A new ad by an anti-Obama group calling itself BornAliveTruth.org features Gianna Jessen, who says that she was "born 31 years ago after a failed abortion." Jessen is speaking out against Obama's opposition to Illinois "born alive" legislation, which seeks to secure human rights and mandate medical care for fetuses who show signs of life after failed abortions, whether or not they can plausibly survive outside the womb.
BornAliveTruth.org Ad: "Gianna"
Jessen: Can you imagine not giving babies their basic human rights, no matter how they entered our world? My name's Gianna Jessen, born 31 years ago after a failed abortion. But if Barack Obama had his way, I wouldn't be here. Four times Barack Obama voted to oppose a law to protect babies left to die after failed abortions. Senator Obama, please support born alive infant protections. I'm living proof these babies have a right to live.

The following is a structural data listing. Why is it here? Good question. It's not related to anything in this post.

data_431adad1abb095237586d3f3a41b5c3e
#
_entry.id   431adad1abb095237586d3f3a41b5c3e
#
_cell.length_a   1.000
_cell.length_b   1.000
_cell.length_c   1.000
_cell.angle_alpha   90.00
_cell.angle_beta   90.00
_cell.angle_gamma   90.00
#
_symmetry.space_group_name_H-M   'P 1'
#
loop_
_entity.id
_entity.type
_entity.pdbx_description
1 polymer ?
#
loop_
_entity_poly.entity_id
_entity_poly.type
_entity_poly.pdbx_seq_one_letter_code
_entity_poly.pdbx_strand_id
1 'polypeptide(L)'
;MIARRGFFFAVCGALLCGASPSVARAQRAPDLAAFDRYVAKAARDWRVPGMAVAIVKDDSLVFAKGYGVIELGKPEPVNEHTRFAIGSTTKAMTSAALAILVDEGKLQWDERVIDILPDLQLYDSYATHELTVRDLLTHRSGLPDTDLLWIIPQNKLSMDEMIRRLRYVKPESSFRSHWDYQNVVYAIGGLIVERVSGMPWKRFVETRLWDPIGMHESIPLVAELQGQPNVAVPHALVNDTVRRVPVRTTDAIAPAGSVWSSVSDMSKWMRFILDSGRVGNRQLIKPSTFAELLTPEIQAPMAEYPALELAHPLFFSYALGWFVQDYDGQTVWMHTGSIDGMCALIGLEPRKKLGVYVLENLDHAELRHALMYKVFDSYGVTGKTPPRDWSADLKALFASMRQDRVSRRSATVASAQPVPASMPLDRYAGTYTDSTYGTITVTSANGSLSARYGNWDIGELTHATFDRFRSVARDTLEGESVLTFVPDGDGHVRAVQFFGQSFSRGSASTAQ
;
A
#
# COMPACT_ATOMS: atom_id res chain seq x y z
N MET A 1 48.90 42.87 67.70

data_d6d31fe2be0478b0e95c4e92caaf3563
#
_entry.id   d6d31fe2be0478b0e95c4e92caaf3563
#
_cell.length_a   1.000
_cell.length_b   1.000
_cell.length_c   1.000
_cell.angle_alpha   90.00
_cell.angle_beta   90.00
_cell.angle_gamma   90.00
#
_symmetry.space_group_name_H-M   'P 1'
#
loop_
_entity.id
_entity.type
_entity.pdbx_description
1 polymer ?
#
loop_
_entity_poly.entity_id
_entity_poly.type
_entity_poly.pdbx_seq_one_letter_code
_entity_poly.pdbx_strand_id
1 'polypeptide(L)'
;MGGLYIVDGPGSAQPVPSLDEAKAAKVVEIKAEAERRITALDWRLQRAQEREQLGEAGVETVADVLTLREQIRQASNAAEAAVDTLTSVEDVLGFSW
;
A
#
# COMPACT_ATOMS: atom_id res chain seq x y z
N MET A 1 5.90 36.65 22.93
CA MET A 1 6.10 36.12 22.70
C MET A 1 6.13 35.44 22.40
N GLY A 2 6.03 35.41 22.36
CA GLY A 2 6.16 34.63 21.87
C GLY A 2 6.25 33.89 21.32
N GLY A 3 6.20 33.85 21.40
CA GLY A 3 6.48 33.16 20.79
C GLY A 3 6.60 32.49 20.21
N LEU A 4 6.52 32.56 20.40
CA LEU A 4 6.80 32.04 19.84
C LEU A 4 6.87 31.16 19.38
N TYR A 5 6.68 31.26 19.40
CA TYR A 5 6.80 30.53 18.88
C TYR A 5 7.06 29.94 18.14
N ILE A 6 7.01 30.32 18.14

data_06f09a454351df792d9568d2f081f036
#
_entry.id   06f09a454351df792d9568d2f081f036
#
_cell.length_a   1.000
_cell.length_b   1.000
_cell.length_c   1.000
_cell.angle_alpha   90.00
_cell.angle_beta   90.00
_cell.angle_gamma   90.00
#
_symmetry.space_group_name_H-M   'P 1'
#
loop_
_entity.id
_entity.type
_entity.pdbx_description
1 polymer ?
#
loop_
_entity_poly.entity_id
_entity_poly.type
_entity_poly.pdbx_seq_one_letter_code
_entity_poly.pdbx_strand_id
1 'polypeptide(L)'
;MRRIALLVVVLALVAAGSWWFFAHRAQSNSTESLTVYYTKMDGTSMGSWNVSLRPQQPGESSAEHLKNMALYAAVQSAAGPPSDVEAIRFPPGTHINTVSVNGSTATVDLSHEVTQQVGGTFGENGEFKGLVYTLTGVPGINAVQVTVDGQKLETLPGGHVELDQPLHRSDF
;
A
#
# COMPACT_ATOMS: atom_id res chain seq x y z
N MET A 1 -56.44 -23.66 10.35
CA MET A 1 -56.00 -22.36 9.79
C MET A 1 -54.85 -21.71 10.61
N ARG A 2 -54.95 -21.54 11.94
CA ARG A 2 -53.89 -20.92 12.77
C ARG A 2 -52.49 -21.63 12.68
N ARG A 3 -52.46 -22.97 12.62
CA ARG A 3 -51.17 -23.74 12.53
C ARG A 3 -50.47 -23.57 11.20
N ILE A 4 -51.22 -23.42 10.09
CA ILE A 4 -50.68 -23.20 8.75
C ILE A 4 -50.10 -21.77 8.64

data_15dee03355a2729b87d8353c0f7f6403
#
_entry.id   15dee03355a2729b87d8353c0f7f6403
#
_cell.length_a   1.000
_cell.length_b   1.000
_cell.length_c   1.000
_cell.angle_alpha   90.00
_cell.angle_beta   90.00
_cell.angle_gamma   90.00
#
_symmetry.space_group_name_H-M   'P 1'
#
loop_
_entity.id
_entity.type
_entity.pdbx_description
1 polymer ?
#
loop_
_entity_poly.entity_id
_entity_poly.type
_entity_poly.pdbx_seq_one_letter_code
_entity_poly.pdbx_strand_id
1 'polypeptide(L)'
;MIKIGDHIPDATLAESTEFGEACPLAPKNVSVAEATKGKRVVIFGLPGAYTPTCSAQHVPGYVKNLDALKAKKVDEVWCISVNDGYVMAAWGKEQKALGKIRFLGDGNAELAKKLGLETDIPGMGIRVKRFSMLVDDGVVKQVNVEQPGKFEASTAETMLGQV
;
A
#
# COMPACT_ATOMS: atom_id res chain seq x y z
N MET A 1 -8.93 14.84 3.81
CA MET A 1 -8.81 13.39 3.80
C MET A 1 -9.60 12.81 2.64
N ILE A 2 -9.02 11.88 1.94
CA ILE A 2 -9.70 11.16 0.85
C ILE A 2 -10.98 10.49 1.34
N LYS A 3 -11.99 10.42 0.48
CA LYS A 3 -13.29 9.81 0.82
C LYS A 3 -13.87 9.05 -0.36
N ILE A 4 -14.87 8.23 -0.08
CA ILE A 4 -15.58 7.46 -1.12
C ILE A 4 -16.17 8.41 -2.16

Announcer: BornAliveTruth.org is responsible for the content of this advertisement. [/TET]
"I Wouldn't Be Here"
In the ad, Jessen says that "if Senator Obama had his way, I wouldn't be here." She's wrong. Anyone born in Illinois under the same circumstances as Jessen (who was actually born in California) would have been protected under the state's law as it stood, with or without the legislation that Obama opposed. Jessen's mother had an abortion in her third trimester, at 29-and-a-half weeks according to Jessen's biographer. This means she had an excellent chance of surviving outside the womb. And Illinois law has long stated that if an abortion is performed when the fetus is deemed to be viable, the doctor must:
- Choose the method of abortion least likely to harm the fetus.
- Have in attendance a second doctor who can immediately take over care of the child if it's born alive.
- Use every available means to keep any born-alive child living and healthy.
To do otherwise constitutes a Class 3 felony, which carries a sentence of two to five years in prison. That's been the law in Illinois since 1975, two years before Jessen was born. What Obama voted against was legislation that would have extended the law's protection to any aborted fetus that shows any sign of life, even if doctors are certain that it cannot survive.